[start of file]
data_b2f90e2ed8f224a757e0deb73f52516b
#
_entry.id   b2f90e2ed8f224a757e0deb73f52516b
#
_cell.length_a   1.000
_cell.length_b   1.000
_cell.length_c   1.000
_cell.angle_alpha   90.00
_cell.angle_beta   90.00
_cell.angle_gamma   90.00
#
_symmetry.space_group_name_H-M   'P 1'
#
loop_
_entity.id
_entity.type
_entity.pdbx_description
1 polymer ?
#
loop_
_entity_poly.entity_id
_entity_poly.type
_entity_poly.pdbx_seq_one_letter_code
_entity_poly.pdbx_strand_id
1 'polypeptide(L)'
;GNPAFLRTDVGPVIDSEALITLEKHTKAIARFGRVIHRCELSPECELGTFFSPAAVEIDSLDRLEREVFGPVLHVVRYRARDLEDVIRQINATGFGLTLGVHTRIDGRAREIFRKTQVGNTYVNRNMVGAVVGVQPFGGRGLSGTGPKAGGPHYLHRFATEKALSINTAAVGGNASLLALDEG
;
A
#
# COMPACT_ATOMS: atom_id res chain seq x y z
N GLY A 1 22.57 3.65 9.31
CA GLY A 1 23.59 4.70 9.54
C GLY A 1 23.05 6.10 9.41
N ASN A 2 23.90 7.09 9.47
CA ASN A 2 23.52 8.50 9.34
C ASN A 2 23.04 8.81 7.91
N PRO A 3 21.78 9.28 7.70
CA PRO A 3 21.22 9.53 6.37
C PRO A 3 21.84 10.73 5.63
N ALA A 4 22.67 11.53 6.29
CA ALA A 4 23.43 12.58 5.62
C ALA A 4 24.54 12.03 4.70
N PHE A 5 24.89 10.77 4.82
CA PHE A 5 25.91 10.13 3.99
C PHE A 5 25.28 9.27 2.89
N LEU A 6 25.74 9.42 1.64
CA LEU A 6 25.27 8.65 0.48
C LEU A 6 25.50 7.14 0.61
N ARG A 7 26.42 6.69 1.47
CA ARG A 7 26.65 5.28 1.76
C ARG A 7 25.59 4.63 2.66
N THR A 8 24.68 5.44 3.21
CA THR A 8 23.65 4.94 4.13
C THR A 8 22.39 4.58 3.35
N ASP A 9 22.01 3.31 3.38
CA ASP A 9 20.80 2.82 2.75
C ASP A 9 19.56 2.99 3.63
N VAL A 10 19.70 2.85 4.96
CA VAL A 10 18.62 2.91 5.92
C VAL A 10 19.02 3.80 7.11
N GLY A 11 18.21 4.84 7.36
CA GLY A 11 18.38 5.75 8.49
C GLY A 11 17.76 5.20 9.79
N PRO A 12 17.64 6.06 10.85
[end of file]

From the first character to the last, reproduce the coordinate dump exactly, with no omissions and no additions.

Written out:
data_b2f90e2ed8f224a757e0deb73f52516b
#
_entry.id   b2f90e2ed8f224a757e0deb73f52516b
#
_cell.length_a   1.000
_cell.length_b   1.000
_cell.length_c   1.000
_cell.angle_alpha   90.00
_cell.angle_beta   90.00
_cell.angle_gamma   90.00
#
_symmetry.space_group_name_H-M   'P 1'
#
loop_
_entity.id
_entity.type
_entity.pdbx_description
1 polymer ?
#
loop_
_entity_poly.entity_id
_entity_poly.type
_entity_poly.pdbx_seq_one_letter_code
_entity_poly.pdbx_strand_id
1 'polypeptide(L)'
;GNPAFLRTDVGPVIDSEALITLEKHTKAIARFGRVIHRCELSPECELGTFFSPAAVEIDSLDRLEREVFGPVLHVVRYRARDLEDVIRQINATGFGLTLGVHTRIDGRAREIFRKTQVGNTYVNRNMVGAVVGVQPFGGRGLSGTGPKAGGPHYLHRFATEKALSINTAAVGGNASLLALDEG
;
A
#
# COMPACT_ATOMS: atom_id res chain seq x y z
N GLY A 1 22.57 3.65 9.31
CA GLY A 1 23.59 4.70 9.54
C GLY A 1 23.05 6.10 9.41
N ASN A 2 23.90 7.09 9.47
CA ASN A 2 23.52 8.50 9.34
C ASN A 2 23.04 8.81 7.91
N PRO A 3 21.78 9.28 7.70
CA PRO A 3 21.22 9.53 6.37
C PRO A 3 21.84 10.73 5.63
N ALA A 4 22.67 11.53 6.29
CA ALA A 4 23.43 12.58 5.62
C ALA A 4 24.54 12.03 4.70
N PHE A 5 24.89 10.77 4.82
CA PHE A 5 25.91 10.13 3.99
C PHE A 5 25.28 9.27 2.89
N LEU A 6 25.74 9.42 1.64
CA LEU A 6 25.27 8.65 0.48
C LEU A 6 25.50 7.14 0.61
N ARG A 7 26.42 6.69 1.47
CA ARG A 7 26.65 5.28 1.76
C ARG A 7 25.59 4.63 2.66
N THR A 8 24.68 5.44 3.21
CA THR A 8 23.65 4.94 4.13
C THR A 8 22.39 4.58 3.35
N ASP A 9 22.01 3.31 3.38
CA ASP A 9 20.80 2.82 2.75
C ASP A 9 19.56 2.99 3.63
N VAL A 10 19.70 2.85 4.96
CA VAL A 10 18.62 2.91 5.92
C VAL A 10 19.02 3.80 7.11
N GLY A 11 18.21 4.84 7.36
CA GLY A 11 18.38 5.75 8.49
C GLY A 11 17.76 5.20 9.79
N PRO A 12 17.64 6.06 10.85